Tuesday kicked off SXSW Music, the world’s biggest urban music festival. Bitch is in town for the festival all week, covering bands we love and think you’ll love too. Read below the jump for highlights from our first of many 12+ hours days on the streets of Austin.
Our first stop was into the historic Central Presbyterian Church, where Massachusettes quartet the Parkington Sisters quieted the imposing sanctuary space with their sweet, harmony-laden folk songs. Each of the sisters is a multi-instrumentalist, which makes for a dynamic show full of moving between strings, piano, percussion, and vocals, and means too that the group’s sound changes song to song. Look out first for the close, stirring harmonies the band layers into all of their music–with four singing members, there are more harmonies to be found!–which lend depth to songs that are otherwise light enough to float away. I didn’t even hear lyrics during this show, mesmerized as I was by the voices singing them, and the string arrangements pulling each song along. Look out for the Parkington Sisters’ first album, 2011’s Till Voices Wake Us, and keep en ear out for a new album this summer!
For Fans Of: Warpaint, Jesca Hoop, the Brunettes
From Massachusettes to England, we ran down the street to the UK showcase to catch a set by singer-songwriter Lucy Rose. Rose had less luck quieting a large crowd, but to be fair, hers was being supplied with alcohol, and the Parkington Sisters’ wasn’t. Still in the process of being discovered in the States (a process that last years’ signing with Columbia Records should expedite handily), Rose is a star in the latest sense of the word: She built her fan base from the ground up, with YouTube hits and self-released music that slowly made its way to British radio. The slow, earnest start to her career shows in her music, which feels unshakeable and quietly resilient, whether singing about heady road trips (“Bikes”) or being alone (“Middle of the Bed”). She’s exactly the singer you wish would show up at open mic nights and blow everyone else out of the water. Her voice isn’t showy, but it’s beautiful, and her lyrics are honest enough that on first listen you already get the sense she knows exactly who she is. A noisy bar is not the place to see her, but she would make perfect headphones music for warm, breezy days.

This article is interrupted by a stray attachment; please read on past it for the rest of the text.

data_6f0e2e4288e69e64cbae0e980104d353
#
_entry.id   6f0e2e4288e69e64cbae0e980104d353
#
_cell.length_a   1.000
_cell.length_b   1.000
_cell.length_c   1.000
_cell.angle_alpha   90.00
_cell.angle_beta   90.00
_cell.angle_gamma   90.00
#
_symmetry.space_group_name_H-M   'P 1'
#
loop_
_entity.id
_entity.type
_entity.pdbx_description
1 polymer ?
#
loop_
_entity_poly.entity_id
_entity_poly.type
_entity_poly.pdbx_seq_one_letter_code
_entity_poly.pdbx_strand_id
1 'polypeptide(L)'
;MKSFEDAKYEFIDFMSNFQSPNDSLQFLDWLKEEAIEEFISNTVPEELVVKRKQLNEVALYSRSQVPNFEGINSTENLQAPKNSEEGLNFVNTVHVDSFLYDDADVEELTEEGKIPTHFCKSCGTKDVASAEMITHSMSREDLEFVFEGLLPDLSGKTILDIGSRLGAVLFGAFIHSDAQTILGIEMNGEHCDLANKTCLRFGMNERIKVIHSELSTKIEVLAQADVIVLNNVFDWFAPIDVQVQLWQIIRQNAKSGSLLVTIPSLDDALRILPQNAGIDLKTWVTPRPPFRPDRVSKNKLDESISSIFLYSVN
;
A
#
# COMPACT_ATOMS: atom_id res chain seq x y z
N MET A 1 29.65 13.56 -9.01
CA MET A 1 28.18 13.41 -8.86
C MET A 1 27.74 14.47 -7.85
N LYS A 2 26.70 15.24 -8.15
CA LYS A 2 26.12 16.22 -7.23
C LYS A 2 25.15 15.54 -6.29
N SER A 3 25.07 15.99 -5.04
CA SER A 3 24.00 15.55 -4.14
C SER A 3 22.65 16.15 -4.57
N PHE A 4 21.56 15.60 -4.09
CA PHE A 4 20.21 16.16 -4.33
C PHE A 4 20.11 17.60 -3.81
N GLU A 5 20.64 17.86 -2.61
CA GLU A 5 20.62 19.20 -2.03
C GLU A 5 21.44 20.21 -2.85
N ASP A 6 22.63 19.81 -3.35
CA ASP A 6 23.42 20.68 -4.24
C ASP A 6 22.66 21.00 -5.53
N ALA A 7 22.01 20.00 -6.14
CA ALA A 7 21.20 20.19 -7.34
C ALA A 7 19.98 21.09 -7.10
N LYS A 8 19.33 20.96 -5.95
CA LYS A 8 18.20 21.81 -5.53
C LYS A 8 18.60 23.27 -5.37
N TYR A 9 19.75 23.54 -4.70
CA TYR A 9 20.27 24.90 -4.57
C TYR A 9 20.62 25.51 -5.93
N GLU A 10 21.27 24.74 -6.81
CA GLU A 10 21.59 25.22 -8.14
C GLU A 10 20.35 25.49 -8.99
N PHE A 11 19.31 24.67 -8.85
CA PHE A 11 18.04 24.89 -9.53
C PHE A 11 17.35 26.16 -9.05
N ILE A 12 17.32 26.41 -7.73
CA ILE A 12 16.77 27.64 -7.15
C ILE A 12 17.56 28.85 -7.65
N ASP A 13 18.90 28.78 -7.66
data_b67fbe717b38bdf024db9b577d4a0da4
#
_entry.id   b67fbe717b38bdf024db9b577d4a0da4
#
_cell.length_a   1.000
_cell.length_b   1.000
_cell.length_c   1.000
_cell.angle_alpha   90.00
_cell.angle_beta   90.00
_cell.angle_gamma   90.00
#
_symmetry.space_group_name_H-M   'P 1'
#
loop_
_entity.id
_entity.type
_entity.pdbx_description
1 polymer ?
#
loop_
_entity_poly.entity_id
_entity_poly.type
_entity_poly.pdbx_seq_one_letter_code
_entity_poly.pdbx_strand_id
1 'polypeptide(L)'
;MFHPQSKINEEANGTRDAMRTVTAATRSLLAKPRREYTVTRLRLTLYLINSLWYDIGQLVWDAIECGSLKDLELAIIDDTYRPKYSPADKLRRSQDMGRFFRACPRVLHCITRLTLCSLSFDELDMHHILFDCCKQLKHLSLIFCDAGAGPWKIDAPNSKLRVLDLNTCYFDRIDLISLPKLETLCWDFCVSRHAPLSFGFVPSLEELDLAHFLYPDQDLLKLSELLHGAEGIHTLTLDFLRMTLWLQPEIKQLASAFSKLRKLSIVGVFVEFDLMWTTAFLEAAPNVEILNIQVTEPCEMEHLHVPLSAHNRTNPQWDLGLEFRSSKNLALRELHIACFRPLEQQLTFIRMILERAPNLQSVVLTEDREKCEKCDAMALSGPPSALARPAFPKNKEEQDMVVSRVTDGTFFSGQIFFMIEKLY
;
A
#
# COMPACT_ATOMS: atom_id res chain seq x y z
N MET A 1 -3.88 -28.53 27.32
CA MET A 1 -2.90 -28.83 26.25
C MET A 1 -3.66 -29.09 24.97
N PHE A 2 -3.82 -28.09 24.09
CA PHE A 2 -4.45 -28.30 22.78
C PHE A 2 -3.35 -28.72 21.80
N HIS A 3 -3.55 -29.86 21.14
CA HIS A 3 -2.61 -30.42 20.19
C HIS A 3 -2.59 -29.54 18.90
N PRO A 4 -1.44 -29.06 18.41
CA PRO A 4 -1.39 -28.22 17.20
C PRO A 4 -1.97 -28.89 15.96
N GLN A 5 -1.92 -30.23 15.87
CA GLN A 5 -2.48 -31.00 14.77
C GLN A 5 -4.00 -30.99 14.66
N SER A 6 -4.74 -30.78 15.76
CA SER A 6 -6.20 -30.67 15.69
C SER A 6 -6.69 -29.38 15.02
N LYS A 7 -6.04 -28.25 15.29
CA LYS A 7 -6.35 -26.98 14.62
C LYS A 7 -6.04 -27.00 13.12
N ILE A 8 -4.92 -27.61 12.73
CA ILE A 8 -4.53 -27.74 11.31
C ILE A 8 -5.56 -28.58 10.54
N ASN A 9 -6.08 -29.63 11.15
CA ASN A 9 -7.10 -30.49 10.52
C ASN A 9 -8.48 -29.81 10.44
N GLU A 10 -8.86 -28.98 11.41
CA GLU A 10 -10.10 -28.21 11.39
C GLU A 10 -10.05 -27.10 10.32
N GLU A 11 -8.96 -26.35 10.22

For Fans Of: Laura Marling, Sharon Van Etten
Back at Central Pres, Gaby Moreno played the best set of the day. More than 2,500 bands play SXSW and yesterday I had 12 shows on my schedule over the course of 5 hours. I missed four of them because of Moreno. She sings soulful, bluesy songs in Spanish, occasionally adding horn sections, piano, and bossa nova rhythms to add mirth and even humor to the mix (“Nostalgia,” which she wrote about Woody Allen movies, has old-timey horns that sound like walking through a 1930s carnival). Thanks to her great music and effervescent personality, the performance was irresistible start to finish. She gave a small speech before she started, apologizing that the music she’d be playing was almost exclusively in Spanish (Moreno is from Guatemala, and her stunning recent album Postales is entirely in Spanish). The crowd loudly assured her we wouldn’t mind and with cheers, and agreed fervently when she said, “It’s about the music, anyway. I listen to French music all the time! Who knows what they’re saying, but I love it!” For Spanish speakers, Moreno’s lyrics are equally captivating, particularly her gorgeous ballad to Guatemala “Ave Que Emigra.” But You won’t even have to know what Moreno is saying to love her songs. She’ll take your breath away, and she’ll make you cancel your plans to listen.
For Fans Of: Chavela Vargas (young), Hindi Zahra
Tegan and Sara
Our last and biggest show of the night was Canadian duo Tegan and Sara, decade-plus veterans of the music industry who are this year finding massive mainstream success with their dance-pop album Heartthrob. Their move away from the quiet singer-songwriter music that made them famous seems to have gone over well with fans, as they switched between acoustic guitars and electronic soundboards almost every song of their set and drew ecstatic response for all of it. The sisters, who are both gay and vocal about their sexualities, are also beloved for their stage banter, which made me laugh out loud, even standing by myself in a large group of bro-y dudes spilling beer on my feet. Any band fronted by two lesbians that can make me AND a bunch of bros dance like it’s the last chance we’ve got is a band I’m going to follow anywhere.
For Fans Of: Robyn, Now, Now, Kaki King